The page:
IBM Component Business Model can be used to define service domains

This solution tries to strike a balance between the different forces discussed here: data types are reused within a group of services that tend to be naturally cohesive because they are related to the same business area (or "domain"), while the data structure used by unrelated services can evolve independently, as depicted by Figure 7.

Figure 7. Different service domains will expose different object models
>Different service domains will expose different object models

The downside is that, once domains are defined, changing their boundaries can be costly. Additionally, there might be areas of the service portfolio where it is difficult to identify a clean separation between domains; you may have to organize services according to technical domains (for example all the services implemented by platform A versus those implemented by platform B). This is not ideal; it is an "IT centric" model that couples the characteristics of the service landscape to its technical implementation. However, it is useful to have a degree of pragmatism; if the overall service governance is strictly based on technology platforms ownership you may have to use the same criteria to partition your service domains. Also, a clear anti-pattern, and a very common one, is to identify domains with implementation projects. This is typical of organizations in which the scope of reuse of object models is not a conscious enterprise architecture decision but an afterthought left to delivery projects. In this context domains pop-up, evolve, overlap, and intertwine according to tactical decisions. Every generic, business-aligned object model promised by a single initiative is bound to turn into the legacy model that the next project will try to be decoupled from.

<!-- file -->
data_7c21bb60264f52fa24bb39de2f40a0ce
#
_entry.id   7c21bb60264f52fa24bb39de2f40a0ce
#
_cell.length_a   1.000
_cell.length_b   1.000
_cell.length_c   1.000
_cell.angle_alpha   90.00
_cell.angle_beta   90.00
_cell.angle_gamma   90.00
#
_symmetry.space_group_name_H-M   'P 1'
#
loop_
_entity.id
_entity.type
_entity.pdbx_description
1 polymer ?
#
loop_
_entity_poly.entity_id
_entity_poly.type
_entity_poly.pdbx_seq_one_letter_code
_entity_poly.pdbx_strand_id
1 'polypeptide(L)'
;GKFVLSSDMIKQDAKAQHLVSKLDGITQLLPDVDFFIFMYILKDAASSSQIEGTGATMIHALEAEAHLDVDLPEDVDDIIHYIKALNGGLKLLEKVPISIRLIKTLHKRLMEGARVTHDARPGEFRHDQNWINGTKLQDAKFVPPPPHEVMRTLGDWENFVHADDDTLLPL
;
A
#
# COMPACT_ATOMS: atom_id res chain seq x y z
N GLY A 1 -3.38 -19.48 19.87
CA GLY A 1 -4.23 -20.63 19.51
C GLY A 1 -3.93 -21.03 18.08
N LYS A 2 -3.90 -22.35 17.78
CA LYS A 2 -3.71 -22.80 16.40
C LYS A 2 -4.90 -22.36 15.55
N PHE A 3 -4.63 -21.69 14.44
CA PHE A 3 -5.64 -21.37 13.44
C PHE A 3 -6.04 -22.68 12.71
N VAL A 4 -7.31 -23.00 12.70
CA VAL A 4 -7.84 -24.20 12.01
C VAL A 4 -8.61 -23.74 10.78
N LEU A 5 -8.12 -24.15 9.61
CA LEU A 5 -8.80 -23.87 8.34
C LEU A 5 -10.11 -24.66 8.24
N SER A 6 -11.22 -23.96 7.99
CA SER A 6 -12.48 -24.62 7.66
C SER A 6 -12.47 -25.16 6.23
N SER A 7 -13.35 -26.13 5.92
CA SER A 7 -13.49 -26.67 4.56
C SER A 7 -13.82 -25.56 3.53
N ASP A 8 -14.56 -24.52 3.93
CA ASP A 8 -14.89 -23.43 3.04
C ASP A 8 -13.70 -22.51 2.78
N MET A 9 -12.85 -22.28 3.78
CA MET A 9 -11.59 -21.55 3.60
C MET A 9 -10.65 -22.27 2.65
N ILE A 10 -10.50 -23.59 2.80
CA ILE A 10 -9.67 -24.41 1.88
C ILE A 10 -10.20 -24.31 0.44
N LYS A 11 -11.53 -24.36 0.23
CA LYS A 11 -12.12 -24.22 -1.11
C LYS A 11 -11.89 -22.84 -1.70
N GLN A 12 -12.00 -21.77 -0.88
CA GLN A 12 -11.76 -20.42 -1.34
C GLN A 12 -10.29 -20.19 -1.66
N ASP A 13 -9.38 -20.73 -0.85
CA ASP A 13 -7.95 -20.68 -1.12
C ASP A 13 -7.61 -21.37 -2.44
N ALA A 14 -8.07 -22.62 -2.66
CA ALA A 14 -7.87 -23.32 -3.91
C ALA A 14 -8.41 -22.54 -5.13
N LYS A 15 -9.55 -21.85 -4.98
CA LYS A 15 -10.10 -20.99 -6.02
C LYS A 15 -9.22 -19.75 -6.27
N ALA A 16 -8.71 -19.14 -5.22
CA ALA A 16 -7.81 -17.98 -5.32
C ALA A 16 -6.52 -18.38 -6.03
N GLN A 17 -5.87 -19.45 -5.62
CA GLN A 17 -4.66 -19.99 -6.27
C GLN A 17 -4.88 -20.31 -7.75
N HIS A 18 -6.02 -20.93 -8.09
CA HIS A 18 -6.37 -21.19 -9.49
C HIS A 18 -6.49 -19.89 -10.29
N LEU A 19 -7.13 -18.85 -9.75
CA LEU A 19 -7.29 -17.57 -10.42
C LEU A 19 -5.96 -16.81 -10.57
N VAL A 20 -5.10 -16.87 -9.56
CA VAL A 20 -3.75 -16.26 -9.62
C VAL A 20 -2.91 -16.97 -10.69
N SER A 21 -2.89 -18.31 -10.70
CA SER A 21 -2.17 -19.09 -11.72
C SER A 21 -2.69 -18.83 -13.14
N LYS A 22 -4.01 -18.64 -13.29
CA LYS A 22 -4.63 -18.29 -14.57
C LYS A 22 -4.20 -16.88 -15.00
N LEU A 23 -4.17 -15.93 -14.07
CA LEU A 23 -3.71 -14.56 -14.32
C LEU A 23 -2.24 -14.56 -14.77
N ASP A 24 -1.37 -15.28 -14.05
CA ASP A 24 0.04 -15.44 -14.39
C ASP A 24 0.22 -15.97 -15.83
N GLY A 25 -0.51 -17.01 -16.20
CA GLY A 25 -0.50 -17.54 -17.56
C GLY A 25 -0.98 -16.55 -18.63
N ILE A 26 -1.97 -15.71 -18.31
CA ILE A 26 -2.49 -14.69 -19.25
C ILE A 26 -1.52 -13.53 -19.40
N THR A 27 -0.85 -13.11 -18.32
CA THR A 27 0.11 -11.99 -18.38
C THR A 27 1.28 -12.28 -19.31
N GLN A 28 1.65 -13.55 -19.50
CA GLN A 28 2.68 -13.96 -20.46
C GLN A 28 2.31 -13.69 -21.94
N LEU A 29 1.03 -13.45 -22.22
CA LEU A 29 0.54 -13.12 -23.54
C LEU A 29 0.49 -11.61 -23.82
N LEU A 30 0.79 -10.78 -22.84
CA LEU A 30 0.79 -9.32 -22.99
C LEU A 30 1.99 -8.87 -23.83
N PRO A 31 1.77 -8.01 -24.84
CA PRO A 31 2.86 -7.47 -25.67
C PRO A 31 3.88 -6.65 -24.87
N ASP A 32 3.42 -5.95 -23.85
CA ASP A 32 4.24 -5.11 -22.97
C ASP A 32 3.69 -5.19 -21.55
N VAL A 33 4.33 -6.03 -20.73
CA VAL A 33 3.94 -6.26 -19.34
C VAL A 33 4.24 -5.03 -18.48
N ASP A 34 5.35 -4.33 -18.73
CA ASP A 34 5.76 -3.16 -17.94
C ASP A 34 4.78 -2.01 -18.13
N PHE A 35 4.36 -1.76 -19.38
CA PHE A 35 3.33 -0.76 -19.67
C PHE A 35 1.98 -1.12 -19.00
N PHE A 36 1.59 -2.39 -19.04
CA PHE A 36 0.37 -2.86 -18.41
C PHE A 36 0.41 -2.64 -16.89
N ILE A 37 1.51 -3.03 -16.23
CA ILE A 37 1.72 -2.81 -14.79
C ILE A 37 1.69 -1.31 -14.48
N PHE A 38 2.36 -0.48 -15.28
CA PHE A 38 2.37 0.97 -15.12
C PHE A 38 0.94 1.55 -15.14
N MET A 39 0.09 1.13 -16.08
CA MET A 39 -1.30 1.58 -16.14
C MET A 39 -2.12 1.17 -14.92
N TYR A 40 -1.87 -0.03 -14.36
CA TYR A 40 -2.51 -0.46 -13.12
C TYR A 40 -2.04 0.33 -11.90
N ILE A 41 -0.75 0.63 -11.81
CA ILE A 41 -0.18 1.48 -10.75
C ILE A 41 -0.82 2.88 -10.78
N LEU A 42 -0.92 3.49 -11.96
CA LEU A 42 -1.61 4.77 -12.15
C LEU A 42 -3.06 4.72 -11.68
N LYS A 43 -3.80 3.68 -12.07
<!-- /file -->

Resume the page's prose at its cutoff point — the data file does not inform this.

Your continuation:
Pattern 3: A single object model for the whole enterprise

Many organizations look at SOA as a way to expose IT assets as business-aligned, standard-based services easily reusable across different departments. It can then appear natural to use industry models to define a single common set of data structures shared across all the enterprise service interfaces (See Figure 8). The amount of model customization is kept to a minimum and its management is centralized. This approach simplifies the design of data models at the enterprise architecture level and promises to maximize reuse.

However, it makes the challenges I described at the beginning of this article particularly relevant. For example, defining effective service contracts will require the augmentation of generic data type constraints with context specific validation, as I describe in the patent application of "Message Validation in a Service Oriented Architecture" (see Resources).